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Could Gold Really Hit $2,000 in 2020?

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The price of gold is up US$300 per ounce in the past 12 months, and investors who missed the rally in gold stocks this year are wondering if more upside could be on the way as we head into 2020.


Gold is often viewed as a safe place to park money when it appears the world is about to go off the rails.

Whether or not that’s true is up for debate, as the equity markets have become more resilient to large international events that would have rocked the boat in the past.

For example, the attack on Saudi Arabia’s oil facilities in September briefly knocked about 5% of global oil supply off the market. Oil initially soared 20% but gave back all the gains in the following days. The stock markets barely flinched.

Should investors be more afraid?

The U.S. blamed the attack on Iran. Saudi Arabia hasn’t responded with a reciprocal gesture, but there is no doubt that tensions in the Middle East are increasing. Any direct military conflict between Saudi Arabia and Iran would potentially cut off up to 20% of global oil supplies due to the risk of a blockage by Iran of the Strait of Hormuz.

In that scenario, the global economy would get a big shock and gold could soar.

The ongoing trade dispute between the United States and China is also destabilizing the workings of international trade. Tariffs are hitting both manufacturers and retailers of finished goods and companies are shelving investment decisions until the smoke clears on all the uncertainty.

The potential domino effect is significant.

We are already seeing central banks around the world cut interest rates in an effort to boost economic activity. This is threatening to create a currency war where countries try to devalue their money against the U.S. dollar and other currencies in order to make their exports more competitive.

In this situation, gold becomes attractive. The yellow metal is priced in U.S. dollars and would be viewed as a way for holders of foreign currencies to protect their capital. Even in normal economic times, gold can serve this purpose. For example, the Canadian dollar was at par with the greenback a few years ago. Today, one U.S. dollar buys $1.30 Canadian.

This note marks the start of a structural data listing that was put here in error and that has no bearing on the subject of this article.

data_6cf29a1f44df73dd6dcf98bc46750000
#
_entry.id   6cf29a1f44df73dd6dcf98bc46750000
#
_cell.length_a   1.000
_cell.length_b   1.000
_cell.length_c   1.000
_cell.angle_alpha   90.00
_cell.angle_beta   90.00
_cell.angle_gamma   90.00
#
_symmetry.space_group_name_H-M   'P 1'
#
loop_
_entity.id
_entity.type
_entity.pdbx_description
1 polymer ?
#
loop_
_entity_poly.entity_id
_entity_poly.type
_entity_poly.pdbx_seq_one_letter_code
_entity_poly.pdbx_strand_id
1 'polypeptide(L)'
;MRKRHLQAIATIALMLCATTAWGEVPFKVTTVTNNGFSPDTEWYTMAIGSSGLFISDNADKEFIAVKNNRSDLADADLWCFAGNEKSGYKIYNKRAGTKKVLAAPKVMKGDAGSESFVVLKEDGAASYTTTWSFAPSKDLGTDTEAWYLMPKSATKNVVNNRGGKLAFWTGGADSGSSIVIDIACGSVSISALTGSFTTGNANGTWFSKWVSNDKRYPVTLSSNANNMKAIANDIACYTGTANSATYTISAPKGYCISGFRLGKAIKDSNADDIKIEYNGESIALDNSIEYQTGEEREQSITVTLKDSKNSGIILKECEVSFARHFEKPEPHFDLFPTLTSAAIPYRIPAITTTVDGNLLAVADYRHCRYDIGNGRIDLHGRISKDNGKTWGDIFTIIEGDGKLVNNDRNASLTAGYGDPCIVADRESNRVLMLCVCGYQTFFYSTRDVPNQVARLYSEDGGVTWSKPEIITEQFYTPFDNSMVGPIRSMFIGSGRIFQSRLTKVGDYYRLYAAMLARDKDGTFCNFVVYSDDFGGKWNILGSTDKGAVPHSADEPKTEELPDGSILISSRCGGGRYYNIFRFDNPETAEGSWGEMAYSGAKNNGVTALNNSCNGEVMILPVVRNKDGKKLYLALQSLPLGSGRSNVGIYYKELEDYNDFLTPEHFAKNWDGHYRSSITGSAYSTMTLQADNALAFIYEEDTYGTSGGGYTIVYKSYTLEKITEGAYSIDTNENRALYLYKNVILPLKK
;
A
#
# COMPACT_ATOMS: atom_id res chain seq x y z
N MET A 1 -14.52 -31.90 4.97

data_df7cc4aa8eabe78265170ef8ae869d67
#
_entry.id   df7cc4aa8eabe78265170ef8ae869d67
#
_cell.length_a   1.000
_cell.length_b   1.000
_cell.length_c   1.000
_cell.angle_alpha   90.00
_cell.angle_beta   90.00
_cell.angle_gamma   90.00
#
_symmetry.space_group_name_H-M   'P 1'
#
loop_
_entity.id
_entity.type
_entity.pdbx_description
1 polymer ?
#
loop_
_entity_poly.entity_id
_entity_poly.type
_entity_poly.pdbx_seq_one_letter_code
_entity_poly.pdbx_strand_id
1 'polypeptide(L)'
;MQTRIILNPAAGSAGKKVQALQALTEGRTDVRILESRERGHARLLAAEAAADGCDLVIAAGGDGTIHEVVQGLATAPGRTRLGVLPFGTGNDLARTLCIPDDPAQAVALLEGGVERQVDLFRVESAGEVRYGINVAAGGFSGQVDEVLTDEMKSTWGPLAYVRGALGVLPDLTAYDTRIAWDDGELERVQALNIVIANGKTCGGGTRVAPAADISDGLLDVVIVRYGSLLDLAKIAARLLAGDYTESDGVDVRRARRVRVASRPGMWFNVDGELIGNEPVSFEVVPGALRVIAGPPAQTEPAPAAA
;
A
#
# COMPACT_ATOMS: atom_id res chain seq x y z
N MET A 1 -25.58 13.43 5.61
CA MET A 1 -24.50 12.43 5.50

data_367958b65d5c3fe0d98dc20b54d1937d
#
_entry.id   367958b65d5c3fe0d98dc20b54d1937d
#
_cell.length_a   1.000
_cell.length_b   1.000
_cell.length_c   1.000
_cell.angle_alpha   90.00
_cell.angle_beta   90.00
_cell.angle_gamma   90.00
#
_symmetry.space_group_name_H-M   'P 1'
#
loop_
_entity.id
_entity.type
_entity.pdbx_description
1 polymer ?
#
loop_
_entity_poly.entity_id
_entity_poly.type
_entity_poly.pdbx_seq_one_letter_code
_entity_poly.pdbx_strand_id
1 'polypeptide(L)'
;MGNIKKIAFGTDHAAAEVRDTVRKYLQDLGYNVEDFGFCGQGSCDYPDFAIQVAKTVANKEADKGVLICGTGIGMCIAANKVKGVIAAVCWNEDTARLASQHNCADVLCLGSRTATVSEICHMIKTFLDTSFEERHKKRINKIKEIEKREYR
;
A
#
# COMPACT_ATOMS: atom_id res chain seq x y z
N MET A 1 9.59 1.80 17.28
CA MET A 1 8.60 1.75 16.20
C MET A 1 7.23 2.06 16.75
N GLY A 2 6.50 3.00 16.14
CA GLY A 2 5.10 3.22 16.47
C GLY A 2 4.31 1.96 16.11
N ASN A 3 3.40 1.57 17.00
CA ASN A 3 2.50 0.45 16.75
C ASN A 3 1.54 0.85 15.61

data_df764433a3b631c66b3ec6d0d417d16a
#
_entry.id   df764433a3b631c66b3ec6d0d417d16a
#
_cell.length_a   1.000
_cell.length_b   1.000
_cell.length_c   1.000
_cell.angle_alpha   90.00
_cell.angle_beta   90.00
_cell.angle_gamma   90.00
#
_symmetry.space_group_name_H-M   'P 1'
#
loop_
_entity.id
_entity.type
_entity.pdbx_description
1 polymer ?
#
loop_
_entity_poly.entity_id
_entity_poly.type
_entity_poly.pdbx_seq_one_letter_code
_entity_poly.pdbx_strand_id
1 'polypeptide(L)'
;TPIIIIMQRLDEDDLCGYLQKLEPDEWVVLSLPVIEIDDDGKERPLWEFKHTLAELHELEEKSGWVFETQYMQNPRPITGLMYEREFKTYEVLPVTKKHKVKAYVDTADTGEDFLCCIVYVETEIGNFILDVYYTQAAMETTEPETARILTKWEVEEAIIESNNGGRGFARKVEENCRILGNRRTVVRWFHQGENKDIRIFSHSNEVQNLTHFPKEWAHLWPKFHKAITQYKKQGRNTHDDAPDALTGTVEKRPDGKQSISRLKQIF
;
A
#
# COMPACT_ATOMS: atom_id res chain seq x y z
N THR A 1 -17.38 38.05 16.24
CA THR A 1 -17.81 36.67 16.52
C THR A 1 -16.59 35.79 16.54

Bond yields are also falling to levels that make gold more attractive. In fact, government bonds in Japan and much of Europe now trade at negative yields. That makes no-yield gold quite appealing. In the event the U.S. joins the club in the next couple of years, gold could see a significant inflow of funds.

Finally, chaos in the United States government could send gold higher. An impeachment of Donald Trump would destabilize markets, and there is no shortage of pundits saying that a win by Elizabeth Warren in the Democratic primaries, let alone the election, could send stock markets crashing.

Whether or not that would occur is yet to be seen, but money could flow to gold in an effort to hedge against the risk.

Could gold go to $2,000?

Gold currently trades at US$1,500 per ounce. That’s up 25% from the November 2018 low. A move to US$2,000 wouldn’t be a surprise next year in the event a couple of the big geopolitical or economic threats come to fruition in tandem.

As such, it might be a good idea to add some gold stocks to your portfolio.

The share prices of the mining companies tend to move more than the price of the yellow metal, as we saw in the rally over the summer this year.

Barrick Gold is a case in point. The share price rose more than 60% from the end of May to the first part of September. The stock has pulled back from $26 to $22 per share in the past two months, but gold has held the bulk of its gains, meaning there could be some strong upside for Barrick Gold if the precious metal resumes its rally.

This article represents the opinion of the writer, who may disagree with the “official” recommendation position of a Motley Fool premium service or advisor. We’re Motley! Questioning an investing thesis — even one of our own — helps us all think critically about investing and make decisions that help us become smarter, happier, and richer, so we sometimes publish articles that may not be in line with recommendations, rankings or other content.

Fool contributor Andrew Walker  owns shares of Barrick Gold.

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